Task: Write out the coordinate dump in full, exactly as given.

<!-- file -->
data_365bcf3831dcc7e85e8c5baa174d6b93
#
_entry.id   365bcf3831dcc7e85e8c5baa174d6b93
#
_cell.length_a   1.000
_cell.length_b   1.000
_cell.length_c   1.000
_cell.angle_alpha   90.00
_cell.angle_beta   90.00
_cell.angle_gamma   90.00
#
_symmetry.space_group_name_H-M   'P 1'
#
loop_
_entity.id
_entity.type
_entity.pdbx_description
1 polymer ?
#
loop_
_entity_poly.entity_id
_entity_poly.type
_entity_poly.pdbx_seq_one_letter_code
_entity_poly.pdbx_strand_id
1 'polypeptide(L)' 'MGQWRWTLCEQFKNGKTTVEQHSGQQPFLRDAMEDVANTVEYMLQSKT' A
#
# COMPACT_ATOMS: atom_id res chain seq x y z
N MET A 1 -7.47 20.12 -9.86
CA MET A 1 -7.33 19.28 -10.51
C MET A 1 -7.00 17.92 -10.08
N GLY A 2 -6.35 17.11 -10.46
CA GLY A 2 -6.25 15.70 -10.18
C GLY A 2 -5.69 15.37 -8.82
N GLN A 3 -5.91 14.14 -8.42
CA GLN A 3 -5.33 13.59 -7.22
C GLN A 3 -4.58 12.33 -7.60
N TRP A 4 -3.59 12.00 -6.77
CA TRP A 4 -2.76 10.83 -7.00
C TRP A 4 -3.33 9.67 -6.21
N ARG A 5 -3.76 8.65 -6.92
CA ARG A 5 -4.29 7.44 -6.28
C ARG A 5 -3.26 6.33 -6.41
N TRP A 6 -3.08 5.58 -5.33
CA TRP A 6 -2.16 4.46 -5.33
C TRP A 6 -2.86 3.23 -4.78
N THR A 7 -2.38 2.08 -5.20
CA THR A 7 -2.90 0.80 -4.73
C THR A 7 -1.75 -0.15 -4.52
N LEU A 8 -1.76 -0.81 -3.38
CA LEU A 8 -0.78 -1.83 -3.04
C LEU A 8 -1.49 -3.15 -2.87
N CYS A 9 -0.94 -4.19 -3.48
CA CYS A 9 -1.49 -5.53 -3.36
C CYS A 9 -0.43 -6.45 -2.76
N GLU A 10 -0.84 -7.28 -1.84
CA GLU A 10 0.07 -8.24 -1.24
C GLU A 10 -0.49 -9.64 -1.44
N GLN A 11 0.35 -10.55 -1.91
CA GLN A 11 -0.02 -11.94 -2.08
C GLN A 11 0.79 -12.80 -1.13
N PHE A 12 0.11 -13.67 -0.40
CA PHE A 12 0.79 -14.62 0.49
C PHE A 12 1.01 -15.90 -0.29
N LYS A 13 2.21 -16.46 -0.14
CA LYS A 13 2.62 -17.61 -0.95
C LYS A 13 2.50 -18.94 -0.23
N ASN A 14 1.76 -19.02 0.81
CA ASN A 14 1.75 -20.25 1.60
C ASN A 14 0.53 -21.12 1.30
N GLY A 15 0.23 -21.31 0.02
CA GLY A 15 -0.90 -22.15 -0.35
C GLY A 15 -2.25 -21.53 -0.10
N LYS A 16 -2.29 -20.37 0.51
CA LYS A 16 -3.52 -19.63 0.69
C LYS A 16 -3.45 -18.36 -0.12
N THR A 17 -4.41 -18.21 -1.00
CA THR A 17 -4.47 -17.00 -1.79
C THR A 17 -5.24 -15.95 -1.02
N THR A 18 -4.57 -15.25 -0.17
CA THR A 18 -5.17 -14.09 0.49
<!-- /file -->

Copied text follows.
data_365bcf3831dcc7e85e8c5baa174d6b93
#
_entry.id   365bcf3831dcc7e85e8c5baa174d6b93
#
_cell.length_a   1.000
_cell.length_b   1.000
_cell.length_c   1.000
_cell.angle_alpha   90.00
_cell.angle_beta   90.00
_cell.angle_gamma   90.00
#
_symmetry.space_group_name_H-M   'P 1'
#
loop_
_entity.id
_entity.type
_entity.pdbx_description
1 polymer ?
#
loop_
_entity_poly.entity_id
_entity_poly.type
_entity_poly.pdbx_seq_one_letter_code
_entity_poly.pdbx_strand_id
1 'polypeptide(L)' 'MGQWRWTLCEQFKNGKTTVEQHSGQQPFLRDAMEDVANTVEYMLQSKT' A
#
# COMPACT_ATOMS: atom_id res chain seq x y z
N MET A 1 -7.47 20.12 -9.86
CA MET A 1 -7.33 19.28 -10.51
C MET A 1 -7.00 17.92 -10.08
N GLY A 2 -6.35 17.11 -10.46
CA GLY A 2 -6.25 15.70 -10.18
C GLY A 2 -5.69 15.37 -8.82
N GLN A 3 -5.91 14.14 -8.42
CA GLN A 3 -5.33 13.59 -7.22
C GLN A 3 -4.58 12.33 -7.60
N TRP A 4 -3.59 12.00 -6.77
CA TRP A 4 -2.76 10.83 -7.00
C TRP A 4 -3.33 9.67 -6.21
N ARG A 5 -3.76 8.65 -6.92
CA ARG A 5 -4.29 7.44 -6.28
C ARG A 5 -3.26 6.33 -6.41
N TRP A 6 -3.08 5.58 -5.33
CA TRP A 6 -2.16 4.46 -5.33
C TRP A 6 -2.86 3.23 -4.78
N THR A 7 -2.38 2.08 -5.20
CA THR A 7 -2.90 0.80 -4.73
C THR A 7 -1.75 -0.15 -4.52
N LEU A 8 -1.76 -0.81 -3.38
CA LEU A 8 -0.78 -1.83 -3.04
C LEU A 8 -1.49 -3.15 -2.87
N CYS A 9 -0.94 -4.19 -3.48
CA CYS A 9 -1.49 -5.53 -3.36
C CYS A 9 -0.43 -6.45 -2.76
N GLU A 10 -0.84 -7.28 -1.84
CA GLU A 10 0.07 -8.24 -1.24
C GLU A 10 -0.49 -9.64 -1.44
N GLN A 11 0.35 -10.55 -1.91
CA GLN A 11 -0.02 -11.94 -2.08
C GLN A 11 0.79 -12.80 -1.13
N PHE A 12 0.11 -13.67 -0.40
CA PHE A 12 0.79 -14.62 0.49
C PHE A 12 1.01 -15.90 -0.29
N LYS A 13 2.21 -16.46 -0.14
CA LYS A 13 2.62 -17.61 -0.95
C LYS A 13 2.50 -18.94 -0.23
N ASN A 14 1.76 -19.02 0.81
CA ASN A 14 1.75 -20.25 1.60
C ASN A 14 0.53 -21.12 1.30
N GLY A 15 0.23 -21.31 0.02
CA GLY A 15 -0.90 -22.15 -0.35
C GLY A 15 -2.25 -21.53 -0.10
N LYS A 16 -2.29 -20.37 0.51
CA LYS A 16 -3.52 -19.63 0.69
C LYS A 16 -3.45 -18.36 -0.12
N THR A 17 -4.41 -18.21 -1.00
CA THR A 17 -4.47 -17.00 -1.79
C THR A 17 -5.24 -15.95 -1.02
N THR A 18 -4.57 -15.25 -0.17
CA THR A 18 -5.17 -14.09 0.49